C1841

The South Eastern Portion of Australia: Compiled from the Colonial Surveys, and from Details Furnished by Exploratory Expeditions.

An early version of this highly influential map by John Arrowsmith which provides a summary of the early inland exploration of southeast Australia. The tracks of Oxley 1817-1818, Hume 1824-1815, Cunningham 1825-1829, Sturt 1828-1830, Mitchel 1832-1836, Bourke 1837, Tyers 1839-1840 … Read Full Description

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S/N: ARRO-AM-NSW-1841–188267
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Details

Full Title:

The South Eastern Portion of Australia: Compiled from the Colonial Surveys, and from Details Furnished by Exploratory Expeditions.

Date:

C1841

Condition:

In good condition, centre fold as issued.

Technique:

Copper engraving with original hand colouring.

Image Size: 

620mm 
x 510mm
AUTHENTICITY
The South Eastern Portion of Australia: Compiled from the Colonial Surveys, and from Details Furnished by Exploratory Expeditions. - Antique Print from 1841

Genuine antique
dated:

1841

Description:

An early version of this highly influential map by John Arrowsmith which provides a summary of the early inland exploration of southeast Australia. The tracks of Oxley 1817-1818, Hume 1824-1815, Cunningham 1825-1829, Sturt 1828-1830, Mitchel 1832-1836, Bourke 1837, Tyers 1839-1840 and Streleski 1840 are noted in the colour key located at the bottom right of the map. The map predicts the convergence of the Murray and Darling Rivers and shows the &#8216Nineteen Counties&#8217 which defined the limits of legal settlement originally set up by Governor Ralph Darling in 1826. From 1831, there were no more free land grants and the only land that was for sale was within the &#8216Nineteen Counties&#8217. Squatters were able to graze their livestock outside of the limits for an annual fee of 10 pounds from 1836 onward s. From The London Atlas of Universal Geography.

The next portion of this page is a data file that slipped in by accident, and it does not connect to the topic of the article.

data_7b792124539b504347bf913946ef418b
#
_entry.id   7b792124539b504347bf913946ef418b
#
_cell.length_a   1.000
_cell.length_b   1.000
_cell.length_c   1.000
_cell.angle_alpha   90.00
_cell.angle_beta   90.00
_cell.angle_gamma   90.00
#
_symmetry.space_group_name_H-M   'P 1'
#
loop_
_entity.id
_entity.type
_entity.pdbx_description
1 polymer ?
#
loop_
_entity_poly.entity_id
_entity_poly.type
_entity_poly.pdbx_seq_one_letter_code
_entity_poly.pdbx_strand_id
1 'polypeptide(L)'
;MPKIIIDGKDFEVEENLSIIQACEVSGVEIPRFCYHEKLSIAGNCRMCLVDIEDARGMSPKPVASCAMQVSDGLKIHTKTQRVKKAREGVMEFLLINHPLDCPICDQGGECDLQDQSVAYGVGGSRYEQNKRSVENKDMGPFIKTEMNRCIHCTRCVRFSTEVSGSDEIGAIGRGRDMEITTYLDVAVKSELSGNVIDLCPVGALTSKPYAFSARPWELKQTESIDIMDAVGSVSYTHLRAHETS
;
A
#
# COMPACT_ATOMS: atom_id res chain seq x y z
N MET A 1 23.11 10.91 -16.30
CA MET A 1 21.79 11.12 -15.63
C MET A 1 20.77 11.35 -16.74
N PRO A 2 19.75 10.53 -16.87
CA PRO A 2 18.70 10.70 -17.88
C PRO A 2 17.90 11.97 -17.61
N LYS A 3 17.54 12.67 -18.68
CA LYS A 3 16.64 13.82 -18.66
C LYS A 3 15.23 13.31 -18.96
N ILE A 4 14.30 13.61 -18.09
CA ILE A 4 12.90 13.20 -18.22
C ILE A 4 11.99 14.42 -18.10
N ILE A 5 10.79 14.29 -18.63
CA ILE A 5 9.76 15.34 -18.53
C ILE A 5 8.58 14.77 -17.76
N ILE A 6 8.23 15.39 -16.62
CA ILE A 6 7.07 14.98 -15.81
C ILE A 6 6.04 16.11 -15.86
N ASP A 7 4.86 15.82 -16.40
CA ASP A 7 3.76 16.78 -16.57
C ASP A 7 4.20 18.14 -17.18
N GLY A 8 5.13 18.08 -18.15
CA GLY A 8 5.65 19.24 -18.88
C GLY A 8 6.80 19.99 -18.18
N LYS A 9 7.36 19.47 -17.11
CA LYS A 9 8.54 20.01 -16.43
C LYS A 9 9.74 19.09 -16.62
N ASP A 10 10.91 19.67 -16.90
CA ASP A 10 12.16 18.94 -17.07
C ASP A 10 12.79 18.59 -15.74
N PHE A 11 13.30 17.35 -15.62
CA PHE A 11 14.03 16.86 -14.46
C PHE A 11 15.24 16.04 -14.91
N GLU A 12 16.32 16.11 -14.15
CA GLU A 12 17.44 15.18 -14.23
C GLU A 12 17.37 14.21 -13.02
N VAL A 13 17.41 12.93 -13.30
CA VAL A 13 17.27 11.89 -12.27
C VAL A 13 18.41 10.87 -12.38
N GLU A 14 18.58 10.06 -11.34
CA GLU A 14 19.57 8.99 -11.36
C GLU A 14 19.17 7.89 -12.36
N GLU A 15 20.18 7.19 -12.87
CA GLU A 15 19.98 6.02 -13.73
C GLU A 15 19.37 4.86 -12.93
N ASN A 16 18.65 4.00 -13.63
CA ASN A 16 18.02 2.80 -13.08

John Arrowsmith (1790 - 1873)

Arrowsmith was an important English cartographer who flourished at a time of rapid British colonial expansion. Arrowsmith was born at Winston, County Durham. In 1810 he moved to London and worked his uncle Aaron Arrowsmith in his mapmaking business in London. After his uncle died in 1823 he set up on his own account. A founding member of the Royal Geographical Society 4th August 1830 and became unofficial cartographer for the society for forty three years. He took over the old Arrowsmith premises at 10 Soho Square after the death of his cousin Samuel Arrowsmith in 1839, buying the old Arrowsmith plates, manuscripts and copyrights at auction.

View other items by John Arrowsmith

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